A day in the Life of community pharmacist

Aneet Kapoor
Aneet Kapoor
Aneet Kapoor, chair of Manchester Local Pharmaceutical Committee

Aneet Kapoor, 33, who is chair of Manchester Local Pharmaceutical Committee and has two pharmacies in Chorlton and one in Rochdale gives a ‘behind the scenes’ view of his work.

I get to work early and the first thing I’ll do is check the prescriptions for the delivery van for patients.

After that no one day is the same – which I love about the job.

We have people coming in for anything and everything – and if they need a consultation we take them into a private room.

We can offer a medicines review service- which is particularly useful for conditions like asthma and Chronic Obstructive Pulmonary Disease (COPD) – both of which are the biggest sources of cost for the NHS in terms of emergency care. In Manchester we worked with the city’s Clinical Commissioning Groups to introduce a pilot scheme to show patients how to use their inhalers properly, because we found that a large number of people were getting problems because they didn’t know the right technique.

We can also look at medicine optimisation – which means making sure that the patient is using the right combination of drugs. We don’t change any clinical advice – we just make sure everything is being used in the right way and can contact the GP with updates or questions. This again also helps the NHS because it can reduce wasted prescriptions.

And, for patients who are starting a new drug or treatment, there is a service which ensures that people know how to take their medication properly – after research showed that around 70% of patients on new medications didn’t know how to take them.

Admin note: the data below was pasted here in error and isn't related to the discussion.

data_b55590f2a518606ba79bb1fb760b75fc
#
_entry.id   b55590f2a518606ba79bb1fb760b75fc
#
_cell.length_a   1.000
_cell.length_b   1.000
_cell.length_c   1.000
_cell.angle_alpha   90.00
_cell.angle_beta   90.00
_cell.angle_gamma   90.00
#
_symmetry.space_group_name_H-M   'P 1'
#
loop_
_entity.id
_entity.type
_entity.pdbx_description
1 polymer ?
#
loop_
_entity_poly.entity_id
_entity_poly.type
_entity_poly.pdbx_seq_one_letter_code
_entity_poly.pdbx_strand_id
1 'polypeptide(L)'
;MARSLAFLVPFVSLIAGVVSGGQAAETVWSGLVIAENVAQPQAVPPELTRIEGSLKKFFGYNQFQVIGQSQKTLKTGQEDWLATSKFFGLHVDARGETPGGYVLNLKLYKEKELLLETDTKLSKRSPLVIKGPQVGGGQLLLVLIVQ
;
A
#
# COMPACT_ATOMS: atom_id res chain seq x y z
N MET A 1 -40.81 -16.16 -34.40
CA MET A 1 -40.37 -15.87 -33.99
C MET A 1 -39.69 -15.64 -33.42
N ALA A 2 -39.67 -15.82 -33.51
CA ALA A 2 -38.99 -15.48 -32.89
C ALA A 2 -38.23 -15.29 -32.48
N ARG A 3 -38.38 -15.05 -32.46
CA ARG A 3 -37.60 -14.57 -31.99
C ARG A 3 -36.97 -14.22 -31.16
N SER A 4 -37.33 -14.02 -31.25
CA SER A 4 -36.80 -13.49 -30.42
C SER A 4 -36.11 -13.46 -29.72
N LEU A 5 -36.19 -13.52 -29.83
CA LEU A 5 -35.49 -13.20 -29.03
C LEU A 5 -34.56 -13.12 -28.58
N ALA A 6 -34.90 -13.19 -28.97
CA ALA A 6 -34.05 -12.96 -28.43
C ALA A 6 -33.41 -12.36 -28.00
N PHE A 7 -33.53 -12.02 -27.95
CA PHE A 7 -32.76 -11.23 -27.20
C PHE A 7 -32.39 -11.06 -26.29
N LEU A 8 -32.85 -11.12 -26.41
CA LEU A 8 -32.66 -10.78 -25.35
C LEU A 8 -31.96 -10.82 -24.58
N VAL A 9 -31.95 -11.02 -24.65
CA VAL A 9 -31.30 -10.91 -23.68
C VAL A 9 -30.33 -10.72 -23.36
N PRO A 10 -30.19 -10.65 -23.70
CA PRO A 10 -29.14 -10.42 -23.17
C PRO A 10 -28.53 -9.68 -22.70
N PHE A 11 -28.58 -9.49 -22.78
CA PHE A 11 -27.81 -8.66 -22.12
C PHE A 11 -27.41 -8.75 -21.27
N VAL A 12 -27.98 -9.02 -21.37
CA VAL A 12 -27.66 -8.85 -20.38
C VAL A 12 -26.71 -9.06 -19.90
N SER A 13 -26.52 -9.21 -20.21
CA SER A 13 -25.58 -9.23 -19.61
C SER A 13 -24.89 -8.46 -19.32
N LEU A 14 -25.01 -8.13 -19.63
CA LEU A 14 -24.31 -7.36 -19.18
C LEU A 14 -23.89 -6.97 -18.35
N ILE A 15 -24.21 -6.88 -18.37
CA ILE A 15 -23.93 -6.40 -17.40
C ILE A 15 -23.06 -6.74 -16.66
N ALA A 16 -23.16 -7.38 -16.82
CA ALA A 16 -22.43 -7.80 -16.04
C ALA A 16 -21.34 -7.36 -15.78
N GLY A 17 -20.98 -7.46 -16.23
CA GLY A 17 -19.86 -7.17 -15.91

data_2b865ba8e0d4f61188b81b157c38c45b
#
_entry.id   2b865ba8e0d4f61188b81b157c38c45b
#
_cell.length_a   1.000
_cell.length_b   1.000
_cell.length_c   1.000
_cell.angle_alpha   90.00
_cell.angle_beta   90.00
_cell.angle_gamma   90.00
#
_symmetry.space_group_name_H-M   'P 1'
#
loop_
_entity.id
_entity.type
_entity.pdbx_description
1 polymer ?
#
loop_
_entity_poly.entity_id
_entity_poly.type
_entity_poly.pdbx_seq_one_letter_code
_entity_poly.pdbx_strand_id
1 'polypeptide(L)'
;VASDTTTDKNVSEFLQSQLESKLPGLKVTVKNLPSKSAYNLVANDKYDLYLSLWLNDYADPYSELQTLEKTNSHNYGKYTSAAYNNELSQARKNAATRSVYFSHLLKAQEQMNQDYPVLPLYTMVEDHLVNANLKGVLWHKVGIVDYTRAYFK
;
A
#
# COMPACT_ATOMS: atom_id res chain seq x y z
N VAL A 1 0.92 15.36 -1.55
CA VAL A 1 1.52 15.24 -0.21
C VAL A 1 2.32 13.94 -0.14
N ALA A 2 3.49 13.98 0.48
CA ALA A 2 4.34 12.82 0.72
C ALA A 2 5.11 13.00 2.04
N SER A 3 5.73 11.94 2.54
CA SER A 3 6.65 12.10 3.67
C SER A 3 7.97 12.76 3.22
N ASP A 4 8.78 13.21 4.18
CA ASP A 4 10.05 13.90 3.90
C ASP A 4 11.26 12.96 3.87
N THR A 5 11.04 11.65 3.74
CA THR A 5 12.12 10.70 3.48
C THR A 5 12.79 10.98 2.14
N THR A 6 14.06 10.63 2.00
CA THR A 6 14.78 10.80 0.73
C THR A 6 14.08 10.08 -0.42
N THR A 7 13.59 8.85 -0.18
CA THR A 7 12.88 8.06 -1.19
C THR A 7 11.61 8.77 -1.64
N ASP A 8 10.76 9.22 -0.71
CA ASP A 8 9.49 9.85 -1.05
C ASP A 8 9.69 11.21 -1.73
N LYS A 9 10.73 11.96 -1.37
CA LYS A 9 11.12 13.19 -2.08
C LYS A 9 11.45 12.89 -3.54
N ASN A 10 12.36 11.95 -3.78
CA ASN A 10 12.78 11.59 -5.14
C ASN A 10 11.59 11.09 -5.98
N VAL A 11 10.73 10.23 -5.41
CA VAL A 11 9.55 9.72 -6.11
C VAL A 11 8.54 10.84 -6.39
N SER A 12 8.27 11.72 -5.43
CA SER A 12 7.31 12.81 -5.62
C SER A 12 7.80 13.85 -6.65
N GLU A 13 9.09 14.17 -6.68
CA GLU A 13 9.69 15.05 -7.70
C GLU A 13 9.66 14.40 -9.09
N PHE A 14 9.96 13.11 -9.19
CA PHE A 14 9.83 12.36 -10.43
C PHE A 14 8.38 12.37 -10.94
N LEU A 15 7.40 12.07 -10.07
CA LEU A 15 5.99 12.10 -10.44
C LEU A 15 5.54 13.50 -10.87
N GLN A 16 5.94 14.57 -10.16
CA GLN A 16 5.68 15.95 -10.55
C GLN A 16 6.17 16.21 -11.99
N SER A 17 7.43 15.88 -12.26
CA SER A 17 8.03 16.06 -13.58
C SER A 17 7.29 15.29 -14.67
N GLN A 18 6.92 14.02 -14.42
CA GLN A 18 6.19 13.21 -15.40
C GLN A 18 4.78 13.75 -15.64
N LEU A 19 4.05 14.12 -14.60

In general, pharmacists offer a different way for patients to look after themselves and any long term conditions because appointments aren’t necessary.

In some ways I think we can be less daunting than a visit to a GP for some people – and I think this is why we have a lot of long-term relationships with patients. Our aim is to help the patient and complement, or work alongside, our GP colleagues to provide a linked up system of care.

Between dealing with any range of health questions from the morning after pill to the management of long term conditions and palliative care drugs we also have to check all prescriptions leaving the shop.

For me, the variety and the patients are the two main themes of the work. You just never know what each day will hold.

One night I was pulling down the shop shutter when a mother and daughter came up to me asking for help. The mother spoke limited English and was in the middle of a bad asthma attack. The daughter was able to translate and I knew she needed an inhaler quickly.

I couldn’t administer the inhaler, but I could give it to the mother as an emergency. In this case after ten minutes her breathing got much better and before she left I was able to get her details and set up a prescription for her regular medication.

This story sums it all up for me and shows the effect of the work we can do. I’ll often see our patients when I’m out and about – I never break patient confidentiality but they know I’m thinking about them.”

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